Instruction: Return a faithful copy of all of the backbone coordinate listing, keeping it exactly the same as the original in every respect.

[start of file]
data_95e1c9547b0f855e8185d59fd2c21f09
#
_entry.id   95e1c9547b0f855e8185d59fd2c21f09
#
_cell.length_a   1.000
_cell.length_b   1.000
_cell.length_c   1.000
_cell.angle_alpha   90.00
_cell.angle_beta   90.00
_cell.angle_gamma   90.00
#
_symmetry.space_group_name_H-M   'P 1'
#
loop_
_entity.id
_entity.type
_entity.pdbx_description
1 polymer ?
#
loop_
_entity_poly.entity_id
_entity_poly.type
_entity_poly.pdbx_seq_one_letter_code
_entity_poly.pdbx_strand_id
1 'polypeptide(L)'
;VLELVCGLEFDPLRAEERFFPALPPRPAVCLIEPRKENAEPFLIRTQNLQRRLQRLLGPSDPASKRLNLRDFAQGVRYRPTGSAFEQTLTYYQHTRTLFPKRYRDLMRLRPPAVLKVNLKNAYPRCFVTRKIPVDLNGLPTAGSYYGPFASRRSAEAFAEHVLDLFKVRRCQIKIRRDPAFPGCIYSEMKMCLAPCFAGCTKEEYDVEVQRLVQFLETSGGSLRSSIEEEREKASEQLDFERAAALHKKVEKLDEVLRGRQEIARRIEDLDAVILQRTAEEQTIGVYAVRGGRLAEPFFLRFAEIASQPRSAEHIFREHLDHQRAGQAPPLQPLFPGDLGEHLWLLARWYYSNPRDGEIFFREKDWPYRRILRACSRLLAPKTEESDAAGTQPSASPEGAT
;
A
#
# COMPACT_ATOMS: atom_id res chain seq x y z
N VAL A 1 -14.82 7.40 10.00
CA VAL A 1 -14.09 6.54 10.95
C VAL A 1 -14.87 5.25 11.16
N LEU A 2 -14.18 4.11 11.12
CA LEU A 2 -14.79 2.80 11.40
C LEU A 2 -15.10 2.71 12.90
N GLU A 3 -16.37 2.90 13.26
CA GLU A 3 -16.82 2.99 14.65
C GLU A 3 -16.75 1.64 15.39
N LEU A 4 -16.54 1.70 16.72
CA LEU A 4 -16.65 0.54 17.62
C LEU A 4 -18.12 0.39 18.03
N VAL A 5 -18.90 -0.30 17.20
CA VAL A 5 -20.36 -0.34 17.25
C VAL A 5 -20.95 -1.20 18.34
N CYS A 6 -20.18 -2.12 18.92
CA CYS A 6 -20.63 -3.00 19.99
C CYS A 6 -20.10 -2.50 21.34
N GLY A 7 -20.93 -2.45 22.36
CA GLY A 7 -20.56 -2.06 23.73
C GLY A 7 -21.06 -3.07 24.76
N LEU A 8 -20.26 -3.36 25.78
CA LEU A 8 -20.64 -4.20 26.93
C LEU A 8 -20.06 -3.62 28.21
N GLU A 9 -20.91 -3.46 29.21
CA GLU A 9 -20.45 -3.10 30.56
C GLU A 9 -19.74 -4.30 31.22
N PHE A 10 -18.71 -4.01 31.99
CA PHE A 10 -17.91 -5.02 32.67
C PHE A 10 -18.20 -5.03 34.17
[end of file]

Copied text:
data_95e1c9547b0f855e8185d59fd2c21f09
#
_entry.id   95e1c9547b0f855e8185d59fd2c21f09
#
_cell.length_a   1.000
_cell.length_b   1.000
_cell.length_c   1.000
_cell.angle_alpha   90.00
_cell.angle_beta   90.00
_cell.angle_gamma   90.00
#
_symmetry.space_group_name_H-M   'P 1'
#
loop_
_entity.id
_entity.type
_entity.pdbx_description
1 polymer ?
#
loop_
_entity_poly.entity_id
_entity_poly.type
_entity_poly.pdbx_seq_one_letter_code
_entity_poly.pdbx_strand_id
1 'polypeptide(L)'
;VLELVCGLEFDPLRAEERFFPALPPRPAVCLIEPRKENAEPFLIRTQNLQRRLQRLLGPSDPASKRLNLRDFAQGVRYRPTGSAFEQTLTYYQHTRTLFPKRYRDLMRLRPPAVLKVNLKNAYPRCFVTRKIPVDLNGLPTAGSYYGPFASRRSAEAFAEHVLDLFKVRRCQIKIRRDPAFPGCIYSEMKMCLAPCFAGCTKEEYDVEVQRLVQFLETSGGSLRSSIEEEREKASEQLDFERAAALHKKVEKLDEVLRGRQEIARRIEDLDAVILQRTAEEQTIGVYAVRGGRLAEPFFLRFAEIASQPRSAEHIFREHLDHQRAGQAPPLQPLFPGDLGEHLWLLARWYYSNPRDGEIFFREKDWPYRRILRACSRLLAPKTEESDAAGTQPSASPEGAT
;
A
#
# COMPACT_ATOMS: atom_id res chain seq x y z
N VAL A 1 -14.82 7.40 10.00
CA VAL A 1 -14.09 6.54 10.95
C VAL A 1 -14.87 5.25 11.16
N LEU A 2 -14.18 4.11 11.12
CA LEU A 2 -14.79 2.80 11.40
C LEU A 2 -15.10 2.71 12.90
N GLU A 3 -16.37 2.90 13.26
CA GLU A 3 -16.82 2.99 14.65
C GLU A 3 -16.75 1.64 15.39
N LEU A 4 -16.54 1.70 16.72
CA LEU A 4 -16.65 0.54 17.62
C LEU A 4 -18.12 0.39 18.03
N VAL A 5 -18.90 -0.30 17.20
CA VAL A 5 -20.36 -0.34 17.25
C VAL A 5 -20.95 -1.20 18.34
N CYS A 6 -20.18 -2.12 18.92
CA CYS A 6 -20.63 -3.00 19.99
C CYS A 6 -20.10 -2.50 21.34
N GLY A 7 -20.93 -2.45 22.36
CA GLY A 7 -20.56 -2.06 23.73
C GLY A 7 -21.06 -3.07 24.76
N LEU A 8 -20.26 -3.36 25.78
CA LEU A 8 -20.64 -4.20 26.93
C LEU A 8 -20.06 -3.62 28.21
N GLU A 9 -20.91 -3.46 29.21
CA GLU A 9 -20.45 -3.10 30.56
C GLU A 9 -19.74 -4.30 31.22
N PHE A 10 -18.71 -4.01 31.99
CA PHE A 10 -17.91 -5.02 32.67
C PHE A 10 -18.20 -5.03 34.17